The Myth of Hopelessness

What do you find to be the most relevant passage in the Bible for our world today? I guess that all depends on where you focus your eyes. We are all too often busy living as a modern-day Narcissus. Not in that sense of presuming our beauty to overwhelm every other creature in the valley, but in living as men and women more interested in gazing at the destination of our own two feet than the people next to us. We are perhaps more interested in our next task, or event, or meal, or trinket, or whatever have you. We live in a narcissistic age.

Should Christians be narcissists? Should Christians merely echo the precise historical moment they find themselves in? The Apostle Paul writes “put off your old self, which belongs to your former manner of life and is corrupt through deceitful desires, and to be renewed in the spirit of your minds, and to put on the new self.” (Ephesians 4:22-24 ESV) What could that possibly mean?

Paul is not calling us to simply offer some generic prayers. He is calling us to grow in looking, acting, speaking, thinking, like the Lord Jesus Christ. Christianity is not behavioral psychology draped in robes or suits depending on your liturgical proclivities. Nor is Christianity one self-help guide amongst many equally useful guides. Christianity is the proclamation of God’s saving work for rebellious sinners, by means of the life and death of His eternal Son, Jesus Christ. The Gospel is not about us but Him. It is about His story, and His glory, and His work amongst the spiritually dead (that’s us by the way).

And so as we return to the reality of our narcissistic age, drunk on the next new fashionable distraction, Biblical Christianity (as opposed to churches indistinguishable from the culture) confronts us with the most relevant passage of our historical moment. It isn’t about community. It isn’t about alms. It isn’t about justice. All of these are indeed leaves on the tree of Christianity, but are not the trunk itself. Instead we are drawn to the mystery of what happens when God enters into a sinner’s heart and revives them: “if anyone is in Christ, he is a new creation. The old has passed away; behold, the new has come. All this is from God, who through Christ reconciled us to himself…” (2 Corinthians 5:17-18 ESV)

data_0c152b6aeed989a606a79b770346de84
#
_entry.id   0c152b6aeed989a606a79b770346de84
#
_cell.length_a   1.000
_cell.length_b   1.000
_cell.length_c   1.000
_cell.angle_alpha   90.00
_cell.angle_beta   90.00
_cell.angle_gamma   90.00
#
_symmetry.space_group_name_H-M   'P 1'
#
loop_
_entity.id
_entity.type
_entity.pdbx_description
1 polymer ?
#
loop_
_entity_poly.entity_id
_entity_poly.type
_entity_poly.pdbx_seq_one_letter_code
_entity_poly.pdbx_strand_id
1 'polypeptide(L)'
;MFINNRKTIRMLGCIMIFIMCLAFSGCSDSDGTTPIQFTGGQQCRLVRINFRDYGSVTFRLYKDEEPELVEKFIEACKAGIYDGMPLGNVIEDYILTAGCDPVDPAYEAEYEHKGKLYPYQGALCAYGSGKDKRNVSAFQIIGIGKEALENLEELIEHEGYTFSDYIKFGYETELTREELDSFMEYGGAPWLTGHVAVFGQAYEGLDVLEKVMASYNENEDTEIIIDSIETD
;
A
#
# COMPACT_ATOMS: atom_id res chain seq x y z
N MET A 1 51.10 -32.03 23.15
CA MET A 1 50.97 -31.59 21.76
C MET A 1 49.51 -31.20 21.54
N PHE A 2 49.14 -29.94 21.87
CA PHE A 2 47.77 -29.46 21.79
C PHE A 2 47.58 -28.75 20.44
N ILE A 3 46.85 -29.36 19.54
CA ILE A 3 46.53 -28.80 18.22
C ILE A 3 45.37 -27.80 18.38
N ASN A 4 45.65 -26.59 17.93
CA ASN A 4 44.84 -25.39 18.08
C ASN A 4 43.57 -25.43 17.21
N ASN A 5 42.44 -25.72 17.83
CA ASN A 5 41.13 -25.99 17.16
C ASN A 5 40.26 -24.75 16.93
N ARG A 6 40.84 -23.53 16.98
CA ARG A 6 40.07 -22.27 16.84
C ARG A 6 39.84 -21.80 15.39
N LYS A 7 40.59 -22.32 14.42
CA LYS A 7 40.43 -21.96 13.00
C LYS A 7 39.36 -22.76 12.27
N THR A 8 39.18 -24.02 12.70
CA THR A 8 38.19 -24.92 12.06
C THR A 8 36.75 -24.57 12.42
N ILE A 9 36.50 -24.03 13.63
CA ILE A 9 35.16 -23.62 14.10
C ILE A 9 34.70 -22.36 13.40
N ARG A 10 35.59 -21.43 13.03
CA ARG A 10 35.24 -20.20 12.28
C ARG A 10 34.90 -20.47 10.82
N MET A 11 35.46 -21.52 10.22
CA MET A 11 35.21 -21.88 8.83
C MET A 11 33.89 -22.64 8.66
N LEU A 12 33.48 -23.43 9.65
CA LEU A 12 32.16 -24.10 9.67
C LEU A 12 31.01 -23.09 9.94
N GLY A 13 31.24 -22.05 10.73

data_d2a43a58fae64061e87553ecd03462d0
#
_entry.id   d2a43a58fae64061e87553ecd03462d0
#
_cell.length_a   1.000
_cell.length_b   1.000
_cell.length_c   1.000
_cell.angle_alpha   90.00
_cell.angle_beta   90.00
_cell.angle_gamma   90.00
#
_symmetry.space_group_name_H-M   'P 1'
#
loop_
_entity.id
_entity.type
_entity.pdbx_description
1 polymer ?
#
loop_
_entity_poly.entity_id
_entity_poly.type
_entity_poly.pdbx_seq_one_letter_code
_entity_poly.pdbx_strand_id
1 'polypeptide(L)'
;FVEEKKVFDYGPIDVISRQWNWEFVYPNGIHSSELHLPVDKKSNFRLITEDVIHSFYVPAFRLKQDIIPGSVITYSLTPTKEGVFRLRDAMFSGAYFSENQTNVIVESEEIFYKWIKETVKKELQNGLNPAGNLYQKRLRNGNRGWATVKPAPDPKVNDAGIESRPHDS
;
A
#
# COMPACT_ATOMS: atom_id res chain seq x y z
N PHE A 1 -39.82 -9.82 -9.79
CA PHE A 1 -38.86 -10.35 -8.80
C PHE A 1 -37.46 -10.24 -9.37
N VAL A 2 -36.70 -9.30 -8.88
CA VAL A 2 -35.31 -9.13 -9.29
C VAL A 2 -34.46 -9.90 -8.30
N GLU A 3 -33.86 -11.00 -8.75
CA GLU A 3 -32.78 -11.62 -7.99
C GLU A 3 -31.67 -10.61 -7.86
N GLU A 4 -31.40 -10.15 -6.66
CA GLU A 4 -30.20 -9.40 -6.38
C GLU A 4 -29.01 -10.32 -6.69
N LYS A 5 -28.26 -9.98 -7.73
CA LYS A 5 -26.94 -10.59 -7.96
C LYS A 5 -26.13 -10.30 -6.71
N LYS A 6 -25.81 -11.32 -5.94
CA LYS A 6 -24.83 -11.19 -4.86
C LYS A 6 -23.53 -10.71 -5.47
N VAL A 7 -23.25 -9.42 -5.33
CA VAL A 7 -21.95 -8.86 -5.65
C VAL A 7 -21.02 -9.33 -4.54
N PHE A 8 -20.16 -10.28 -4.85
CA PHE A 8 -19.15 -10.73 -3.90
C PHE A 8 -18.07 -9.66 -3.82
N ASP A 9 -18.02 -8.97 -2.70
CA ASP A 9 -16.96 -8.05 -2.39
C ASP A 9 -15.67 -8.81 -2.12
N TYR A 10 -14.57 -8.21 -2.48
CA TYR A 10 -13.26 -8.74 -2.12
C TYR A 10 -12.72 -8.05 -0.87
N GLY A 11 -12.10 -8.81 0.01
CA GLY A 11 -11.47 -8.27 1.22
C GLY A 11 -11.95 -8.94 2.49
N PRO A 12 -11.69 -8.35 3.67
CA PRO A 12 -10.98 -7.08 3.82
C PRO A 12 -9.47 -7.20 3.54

The deepest need of the human heart today is this transformative work of Christ. We are all sinners. We are all broken, by the sins of others, and our own sinful acts of foolishness. But contrary to the false gospels provided by so many outside of the church today, your sins don’t get to define you, nor your trauma, nor your circumstances. You are not bound in hopelessness because of your failures. There is lie at root in our world today that says that you are past redemption, or that your life is meaningless, or that you are cursed to never move beyond your present situation or outgrow your family’s failures.

Such an anti-gospel creates a false perspective in our world. It is as if we have binoculars glued to our eyes, and they’ve been fastened backwards; everything they see is off. There are some who presume their justice and righteousness to be of a higher standard than God’s. We find that they say things like “If I entered a church it would burn down” or “God might strike me down if I entered that church.” All that such statements prove is a woeful ignorance of God’s love, righteousness and ability. If God wishes to strike you dead He will do it when He pleases, where He pleases, as He pleases, and there’s not a thing you can do about it.

But God has not done that. You’re still reading, aren’t you? God has not opened the pits beneath our feet to devour us, though we have rebelled against Him. Instead, He’s sent men and women, boys and girls, to share His promise of new life, and forgiveness through His Son. You can be made new today through faith in Christ. A new start is offered, will you take it? Will you remember it? Will you cherish it and see God transform you from the inside out and teach you how to see Him and your world rightly.

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